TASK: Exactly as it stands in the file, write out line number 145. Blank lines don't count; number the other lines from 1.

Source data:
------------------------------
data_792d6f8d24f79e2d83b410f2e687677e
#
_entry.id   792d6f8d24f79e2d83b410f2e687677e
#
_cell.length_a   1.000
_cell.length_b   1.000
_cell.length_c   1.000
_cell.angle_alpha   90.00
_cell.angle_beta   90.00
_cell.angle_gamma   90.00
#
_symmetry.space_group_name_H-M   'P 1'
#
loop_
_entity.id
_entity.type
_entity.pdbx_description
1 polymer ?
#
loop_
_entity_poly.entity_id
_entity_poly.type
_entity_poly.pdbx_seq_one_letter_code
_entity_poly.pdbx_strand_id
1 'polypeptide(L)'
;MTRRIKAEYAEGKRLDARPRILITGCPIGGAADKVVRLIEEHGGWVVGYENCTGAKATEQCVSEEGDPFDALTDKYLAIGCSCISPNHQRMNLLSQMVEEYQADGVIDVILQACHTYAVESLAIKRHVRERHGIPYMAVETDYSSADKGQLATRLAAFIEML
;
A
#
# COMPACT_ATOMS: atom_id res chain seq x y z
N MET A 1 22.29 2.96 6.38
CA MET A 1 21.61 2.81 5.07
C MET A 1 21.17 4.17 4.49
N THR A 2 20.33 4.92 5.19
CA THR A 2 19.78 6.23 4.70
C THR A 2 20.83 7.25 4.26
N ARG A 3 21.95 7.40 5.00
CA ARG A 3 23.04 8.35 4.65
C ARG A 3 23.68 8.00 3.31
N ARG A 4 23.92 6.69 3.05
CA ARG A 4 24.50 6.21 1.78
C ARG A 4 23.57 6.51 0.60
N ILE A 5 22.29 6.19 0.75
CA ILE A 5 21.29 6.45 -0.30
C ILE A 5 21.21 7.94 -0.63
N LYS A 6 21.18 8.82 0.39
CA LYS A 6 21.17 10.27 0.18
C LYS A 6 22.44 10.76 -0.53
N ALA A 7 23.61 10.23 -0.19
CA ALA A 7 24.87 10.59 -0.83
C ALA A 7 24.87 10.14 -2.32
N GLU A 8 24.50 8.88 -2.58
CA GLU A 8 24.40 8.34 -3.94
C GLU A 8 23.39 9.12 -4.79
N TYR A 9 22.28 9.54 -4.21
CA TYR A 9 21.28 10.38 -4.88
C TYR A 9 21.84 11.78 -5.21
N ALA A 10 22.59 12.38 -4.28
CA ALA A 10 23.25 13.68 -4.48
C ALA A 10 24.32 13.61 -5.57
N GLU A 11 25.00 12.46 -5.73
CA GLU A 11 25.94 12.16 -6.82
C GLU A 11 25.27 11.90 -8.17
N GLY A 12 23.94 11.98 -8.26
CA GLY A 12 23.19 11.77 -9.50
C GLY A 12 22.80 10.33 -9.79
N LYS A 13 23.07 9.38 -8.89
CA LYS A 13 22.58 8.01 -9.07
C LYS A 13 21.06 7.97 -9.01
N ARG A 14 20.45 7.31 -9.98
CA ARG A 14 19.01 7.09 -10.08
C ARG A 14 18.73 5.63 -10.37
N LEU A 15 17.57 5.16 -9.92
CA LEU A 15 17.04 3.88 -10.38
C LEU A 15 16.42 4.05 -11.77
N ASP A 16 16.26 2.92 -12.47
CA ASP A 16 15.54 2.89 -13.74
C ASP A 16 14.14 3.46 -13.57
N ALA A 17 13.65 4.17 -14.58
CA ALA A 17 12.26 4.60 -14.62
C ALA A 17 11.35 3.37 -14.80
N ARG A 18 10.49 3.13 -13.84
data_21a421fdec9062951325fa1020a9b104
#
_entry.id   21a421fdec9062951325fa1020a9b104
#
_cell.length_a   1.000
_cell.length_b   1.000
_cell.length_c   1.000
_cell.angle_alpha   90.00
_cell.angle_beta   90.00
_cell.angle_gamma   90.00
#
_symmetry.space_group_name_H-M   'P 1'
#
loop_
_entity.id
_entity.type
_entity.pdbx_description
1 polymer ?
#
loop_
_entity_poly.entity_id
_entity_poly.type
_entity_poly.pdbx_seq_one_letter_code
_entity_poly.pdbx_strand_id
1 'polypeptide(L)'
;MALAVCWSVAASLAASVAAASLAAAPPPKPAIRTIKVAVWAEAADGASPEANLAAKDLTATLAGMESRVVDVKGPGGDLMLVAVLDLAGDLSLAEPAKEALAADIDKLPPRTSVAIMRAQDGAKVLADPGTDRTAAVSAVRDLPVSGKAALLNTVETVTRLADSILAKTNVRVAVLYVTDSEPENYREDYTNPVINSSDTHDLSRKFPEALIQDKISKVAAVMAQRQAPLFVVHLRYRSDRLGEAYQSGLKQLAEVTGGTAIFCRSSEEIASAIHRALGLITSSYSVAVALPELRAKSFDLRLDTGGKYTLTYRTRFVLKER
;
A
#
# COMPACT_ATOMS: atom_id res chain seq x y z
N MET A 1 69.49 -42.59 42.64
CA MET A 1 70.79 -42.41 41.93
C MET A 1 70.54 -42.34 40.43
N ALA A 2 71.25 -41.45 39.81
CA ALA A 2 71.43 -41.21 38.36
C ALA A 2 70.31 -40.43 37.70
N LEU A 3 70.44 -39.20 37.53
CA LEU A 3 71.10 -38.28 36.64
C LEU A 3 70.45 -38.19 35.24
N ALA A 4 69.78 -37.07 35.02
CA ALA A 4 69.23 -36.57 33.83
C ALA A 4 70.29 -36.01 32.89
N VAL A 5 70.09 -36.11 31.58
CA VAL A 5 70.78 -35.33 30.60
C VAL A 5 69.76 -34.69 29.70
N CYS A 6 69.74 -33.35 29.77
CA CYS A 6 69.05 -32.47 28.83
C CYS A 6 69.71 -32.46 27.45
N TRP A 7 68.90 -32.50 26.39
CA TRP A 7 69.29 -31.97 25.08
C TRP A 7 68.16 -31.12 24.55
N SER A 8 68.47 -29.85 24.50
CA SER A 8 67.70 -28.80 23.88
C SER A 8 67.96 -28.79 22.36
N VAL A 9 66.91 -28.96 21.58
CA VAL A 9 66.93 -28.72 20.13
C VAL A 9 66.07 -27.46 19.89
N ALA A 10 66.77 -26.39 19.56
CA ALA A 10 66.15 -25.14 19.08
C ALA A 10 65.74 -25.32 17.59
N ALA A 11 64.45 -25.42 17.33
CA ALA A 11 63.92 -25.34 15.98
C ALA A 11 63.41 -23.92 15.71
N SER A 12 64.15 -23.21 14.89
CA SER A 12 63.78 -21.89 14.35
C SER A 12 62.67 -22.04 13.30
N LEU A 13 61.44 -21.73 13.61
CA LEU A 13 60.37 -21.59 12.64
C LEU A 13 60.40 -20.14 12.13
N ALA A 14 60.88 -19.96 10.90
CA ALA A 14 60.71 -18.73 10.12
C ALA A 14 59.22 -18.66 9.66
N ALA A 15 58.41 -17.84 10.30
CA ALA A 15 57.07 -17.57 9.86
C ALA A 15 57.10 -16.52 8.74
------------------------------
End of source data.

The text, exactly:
C ALA A 11 63.41 -23.92 15.71